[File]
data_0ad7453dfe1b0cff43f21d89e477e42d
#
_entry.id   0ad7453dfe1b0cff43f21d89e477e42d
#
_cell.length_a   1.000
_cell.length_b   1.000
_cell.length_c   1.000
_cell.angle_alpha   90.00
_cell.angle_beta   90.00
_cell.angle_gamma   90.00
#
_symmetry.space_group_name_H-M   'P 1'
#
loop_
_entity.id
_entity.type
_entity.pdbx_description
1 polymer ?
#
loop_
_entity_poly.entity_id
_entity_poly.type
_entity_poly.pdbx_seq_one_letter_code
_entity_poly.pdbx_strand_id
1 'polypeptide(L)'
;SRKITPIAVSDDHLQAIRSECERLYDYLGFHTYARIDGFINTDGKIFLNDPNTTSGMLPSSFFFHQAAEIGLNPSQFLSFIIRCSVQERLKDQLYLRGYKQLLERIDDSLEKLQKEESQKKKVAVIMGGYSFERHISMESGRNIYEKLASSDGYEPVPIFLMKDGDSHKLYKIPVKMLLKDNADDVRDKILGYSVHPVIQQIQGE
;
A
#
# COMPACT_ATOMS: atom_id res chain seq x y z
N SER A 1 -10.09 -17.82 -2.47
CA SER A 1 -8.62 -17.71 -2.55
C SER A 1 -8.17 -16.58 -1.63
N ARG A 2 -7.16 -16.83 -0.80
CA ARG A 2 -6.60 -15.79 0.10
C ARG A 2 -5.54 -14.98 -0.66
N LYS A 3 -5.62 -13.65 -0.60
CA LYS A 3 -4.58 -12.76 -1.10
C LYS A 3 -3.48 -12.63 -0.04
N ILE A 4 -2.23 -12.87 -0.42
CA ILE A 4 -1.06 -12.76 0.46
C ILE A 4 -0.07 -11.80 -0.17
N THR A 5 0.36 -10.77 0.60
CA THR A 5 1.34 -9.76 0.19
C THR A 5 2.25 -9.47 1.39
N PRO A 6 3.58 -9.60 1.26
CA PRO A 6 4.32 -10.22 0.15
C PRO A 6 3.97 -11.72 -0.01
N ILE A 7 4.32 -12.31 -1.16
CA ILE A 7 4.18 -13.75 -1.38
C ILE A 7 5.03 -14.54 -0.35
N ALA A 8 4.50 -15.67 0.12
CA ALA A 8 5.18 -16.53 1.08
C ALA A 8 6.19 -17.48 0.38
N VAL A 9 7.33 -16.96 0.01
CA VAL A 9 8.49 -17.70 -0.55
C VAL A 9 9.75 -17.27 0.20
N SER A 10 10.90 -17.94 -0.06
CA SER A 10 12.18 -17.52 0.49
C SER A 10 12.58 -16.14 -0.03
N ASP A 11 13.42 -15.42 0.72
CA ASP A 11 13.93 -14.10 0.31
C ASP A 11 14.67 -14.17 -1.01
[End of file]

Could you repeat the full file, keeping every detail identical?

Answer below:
data_0ad7453dfe1b0cff43f21d89e477e42d
#
_entry.id   0ad7453dfe1b0cff43f21d89e477e42d
#
_cell.length_a   1.000
_cell.length_b   1.000
_cell.length_c   1.000
_cell.angle_alpha   90.00
_cell.angle_beta   90.00
_cell.angle_gamma   90.00
#
_symmetry.space_group_name_H-M   'P 1'
#
loop_
_entity.id
_entity.type
_entity.pdbx_description
1 polymer ?
#
loop_
_entity_poly.entity_id
_entity_poly.type
_entity_poly.pdbx_seq_one_letter_code
_entity_poly.pdbx_strand_id
1 'polypeptide(L)'
;SRKITPIAVSDDHLQAIRSECERLYDYLGFHTYARIDGFINTDGKIFLNDPNTTSGMLPSSFFFHQAAEIGLNPSQFLSFIIRCSVQERLKDQLYLRGYKQLLERIDDSLEKLQKEESQKKKVAVIMGGYSFERHISMESGRNIYEKLASSDGYEPVPIFLMKDGDSHKLYKIPVKMLLKDNADDVRDKILGYSVHPVIQQIQGE
;
A
#
# COMPACT_ATOMS: atom_id res chain seq x y z
N SER A 1 -10.09 -17.82 -2.47
CA SER A 1 -8.62 -17.71 -2.55
C SER A 1 -8.17 -16.58 -1.63
N ARG A 2 -7.16 -16.83 -0.80
CA ARG A 2 -6.60 -15.79 0.10
C ARG A 2 -5.54 -14.98 -0.66
N LYS A 3 -5.62 -13.65 -0.60
CA LYS A 3 -4.58 -12.76 -1.10
C LYS A 3 -3.48 -12.63 -0.04
N ILE A 4 -2.23 -12.87 -0.42
CA ILE A 4 -1.06 -12.76 0.46
C ILE A 4 -0.07 -11.80 -0.17
N THR A 5 0.36 -10.77 0.60
CA THR A 5 1.34 -9.76 0.19
C THR A 5 2.25 -9.47 1.39
N PRO A 6 3.58 -9.60 1.26
CA PRO A 6 4.32 -10.22 0.15
C PRO A 6 3.97 -11.72 -0.01
N ILE A 7 4.32 -12.31 -1.16
CA ILE A 7 4.18 -13.75 -1.38
C ILE A 7 5.03 -14.54 -0.35
N ALA A 8 4.50 -15.67 0.12
CA ALA A 8 5.18 -16.53 1.08
C ALA A 8 6.19 -17.48 0.38
N VAL A 9 7.33 -16.96 0.01
CA VAL A 9 8.49 -17.70 -0.55
C VAL A 9 9.75 -17.27 0.20
N SER A 10 10.90 -17.94 -0.06
CA SER A 10 12.18 -17.52 0.49
C SER A 10 12.58 -16.14 -0.03
N ASP A 11 13.42 -15.42 0.72
CA ASP A 11 13.93 -14.10 0.31
C ASP A 11 14.67 -14.17 -1.01